August 24, 2021
Amazon revealed its plans to open brick-and-mortar retail stores in the United States, with the first locations slated for California and Ohio. Amazon stores will be about 30,000 square feet smaller than most department stores, similar to smaller versions opened by Bloomingdale’s and Nordstrom. The stores will give Amazon another outlet to sell its electronics and private-label goods, but what other brands it might offer aren’t final. Amazon’s dominance in e-commerce contributed to the failure of malls and other physical stores.
The Wall Street Journal reports that, “Amazon has gradually gained a foothold in physical retail through the opening of bookstores, grocery outlets and other physical spaces,” including purchase of Whole Foods Market in 2017.
According to Wells Fargo, “Amazon is now the largest seller of clothing in the U.S.” Customer Growth Partners reported that, “a generation ago, department stores comprised 10 percent of retail sales, excluding automobiles, gas and restaurants … so far this year, they account for less than 1 percent.”
During the COVID-19 pandemic, JCPenney, Neiman Marcus Group, Lord & Taylor and Stage Stores filed for bankruptcy. Even so, Macy’s and Kohl’s “reported strong sales … [and] analysts and industry executives aren’t counting department stores out just yet.”
One source revealed that, “Amazon approached some U.S. apparel brands roughly two years ago with the idea of opening large-scale stores that would showcase their products.” Another noted that, “Amazon executives have felt that brick-and-mortar stores would enable better engagement with customers and provide a showcase for its devices and other products to shoppers who otherwise might not have tried them.”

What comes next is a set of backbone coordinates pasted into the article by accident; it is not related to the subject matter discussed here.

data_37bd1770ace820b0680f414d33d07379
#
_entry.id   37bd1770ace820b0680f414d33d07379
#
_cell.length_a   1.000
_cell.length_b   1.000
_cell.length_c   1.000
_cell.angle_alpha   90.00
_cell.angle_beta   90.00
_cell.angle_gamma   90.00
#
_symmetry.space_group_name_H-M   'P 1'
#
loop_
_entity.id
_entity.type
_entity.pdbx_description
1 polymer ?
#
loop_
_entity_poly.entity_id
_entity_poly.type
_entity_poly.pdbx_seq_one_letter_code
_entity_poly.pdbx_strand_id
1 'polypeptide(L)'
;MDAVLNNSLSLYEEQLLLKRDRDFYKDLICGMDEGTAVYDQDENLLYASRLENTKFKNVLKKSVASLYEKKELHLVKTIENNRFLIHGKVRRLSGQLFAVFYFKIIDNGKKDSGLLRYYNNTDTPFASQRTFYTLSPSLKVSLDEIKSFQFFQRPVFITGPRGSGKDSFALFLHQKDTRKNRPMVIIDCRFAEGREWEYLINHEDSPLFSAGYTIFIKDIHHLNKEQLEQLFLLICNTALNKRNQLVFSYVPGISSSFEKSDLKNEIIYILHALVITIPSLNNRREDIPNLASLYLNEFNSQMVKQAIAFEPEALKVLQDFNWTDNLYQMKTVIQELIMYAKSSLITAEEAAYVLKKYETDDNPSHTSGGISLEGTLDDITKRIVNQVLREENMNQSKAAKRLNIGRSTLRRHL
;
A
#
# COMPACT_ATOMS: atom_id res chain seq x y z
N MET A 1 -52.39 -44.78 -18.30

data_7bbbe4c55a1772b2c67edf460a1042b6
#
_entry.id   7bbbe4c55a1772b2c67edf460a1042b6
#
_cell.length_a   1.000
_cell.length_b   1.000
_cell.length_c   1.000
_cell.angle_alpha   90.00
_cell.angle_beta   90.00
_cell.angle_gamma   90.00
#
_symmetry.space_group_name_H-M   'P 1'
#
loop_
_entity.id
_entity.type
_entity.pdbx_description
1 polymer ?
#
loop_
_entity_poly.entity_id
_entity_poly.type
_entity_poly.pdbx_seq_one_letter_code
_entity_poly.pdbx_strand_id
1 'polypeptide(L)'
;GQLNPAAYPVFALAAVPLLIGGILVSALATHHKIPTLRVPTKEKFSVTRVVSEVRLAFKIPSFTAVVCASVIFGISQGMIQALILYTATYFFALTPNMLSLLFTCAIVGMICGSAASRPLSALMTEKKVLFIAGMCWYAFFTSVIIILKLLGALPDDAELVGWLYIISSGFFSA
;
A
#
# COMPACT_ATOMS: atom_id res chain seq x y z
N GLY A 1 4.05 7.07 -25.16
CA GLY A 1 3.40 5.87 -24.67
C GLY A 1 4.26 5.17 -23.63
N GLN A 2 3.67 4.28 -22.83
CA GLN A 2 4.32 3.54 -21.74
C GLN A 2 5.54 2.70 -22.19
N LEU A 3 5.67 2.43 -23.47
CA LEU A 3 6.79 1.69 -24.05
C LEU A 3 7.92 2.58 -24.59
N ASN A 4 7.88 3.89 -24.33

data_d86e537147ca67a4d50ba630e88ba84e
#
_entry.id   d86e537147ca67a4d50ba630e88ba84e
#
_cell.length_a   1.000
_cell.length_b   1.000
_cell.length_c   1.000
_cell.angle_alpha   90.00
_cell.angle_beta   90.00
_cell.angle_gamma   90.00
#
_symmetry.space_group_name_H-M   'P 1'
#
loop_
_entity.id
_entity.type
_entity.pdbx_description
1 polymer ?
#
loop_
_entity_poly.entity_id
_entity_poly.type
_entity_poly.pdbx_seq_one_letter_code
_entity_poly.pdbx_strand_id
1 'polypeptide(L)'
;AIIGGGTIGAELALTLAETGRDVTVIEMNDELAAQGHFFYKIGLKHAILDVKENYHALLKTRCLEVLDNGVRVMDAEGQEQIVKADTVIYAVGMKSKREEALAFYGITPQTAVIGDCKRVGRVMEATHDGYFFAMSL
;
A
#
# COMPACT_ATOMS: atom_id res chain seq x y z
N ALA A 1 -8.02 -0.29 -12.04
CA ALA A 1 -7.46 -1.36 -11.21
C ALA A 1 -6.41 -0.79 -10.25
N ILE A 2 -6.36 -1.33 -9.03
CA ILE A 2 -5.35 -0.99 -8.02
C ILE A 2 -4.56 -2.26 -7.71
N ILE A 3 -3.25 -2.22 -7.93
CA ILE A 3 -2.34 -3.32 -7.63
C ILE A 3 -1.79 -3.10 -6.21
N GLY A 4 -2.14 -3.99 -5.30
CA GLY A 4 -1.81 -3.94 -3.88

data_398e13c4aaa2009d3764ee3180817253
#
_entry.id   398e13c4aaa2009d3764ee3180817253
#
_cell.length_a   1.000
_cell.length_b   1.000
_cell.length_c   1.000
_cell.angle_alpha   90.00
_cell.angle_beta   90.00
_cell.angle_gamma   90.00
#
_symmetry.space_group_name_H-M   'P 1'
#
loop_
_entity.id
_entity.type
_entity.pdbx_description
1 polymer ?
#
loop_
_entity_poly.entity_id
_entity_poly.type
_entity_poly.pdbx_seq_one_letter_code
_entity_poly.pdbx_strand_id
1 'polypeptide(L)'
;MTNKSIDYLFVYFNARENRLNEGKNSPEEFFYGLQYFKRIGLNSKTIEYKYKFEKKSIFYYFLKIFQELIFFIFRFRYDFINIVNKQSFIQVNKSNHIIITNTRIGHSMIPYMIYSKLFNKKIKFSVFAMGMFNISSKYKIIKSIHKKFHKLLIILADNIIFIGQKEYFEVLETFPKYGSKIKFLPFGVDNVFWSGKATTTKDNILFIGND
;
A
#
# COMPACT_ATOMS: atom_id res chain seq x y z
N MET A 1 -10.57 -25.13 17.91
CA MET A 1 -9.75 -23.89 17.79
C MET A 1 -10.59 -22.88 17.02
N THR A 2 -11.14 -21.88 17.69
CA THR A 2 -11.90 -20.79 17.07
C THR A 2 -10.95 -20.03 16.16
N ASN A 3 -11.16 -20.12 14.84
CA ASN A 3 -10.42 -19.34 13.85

ShopperTrak, which uses cameras to count traffic in retail stores, stated that, “foot traffic has gradually returned, although it remains below 2019 levels.”
Amazon’s first physical store, a bookstore in Seattle, opened in 2015 and the company has “tried to set the stores apart from competitors by providing discounts to Amazon Prime customers, offering its own devices for testing and sale, and creating a highly curated selection of books based on a ratings system.”
Its physical footprint now includes 20+ bookstores throughout the U.S. “as well as more than two dozen Amazon 4-star stores, outlets that sell gadgets from electronics to kitchen products.” It used to open pop-up stores in malls but, two years ago, said it would close many of them.
Quartz reports that, “physical stores still account for more than 85 percent of U.S. retail sales, even with the surge in e-commerce during the pandemic … [and] based on its most recent earnings, Amazon is estimated to have surpassed Walmart as the largest retailer outside China in terms of the total value of merchandise it sells.”
It further notes that, “Amazon’s new stores could allow it to develop more of this sort of shopping ecosystem, something other retail giants, such as China’s Alibaba, are also working on.”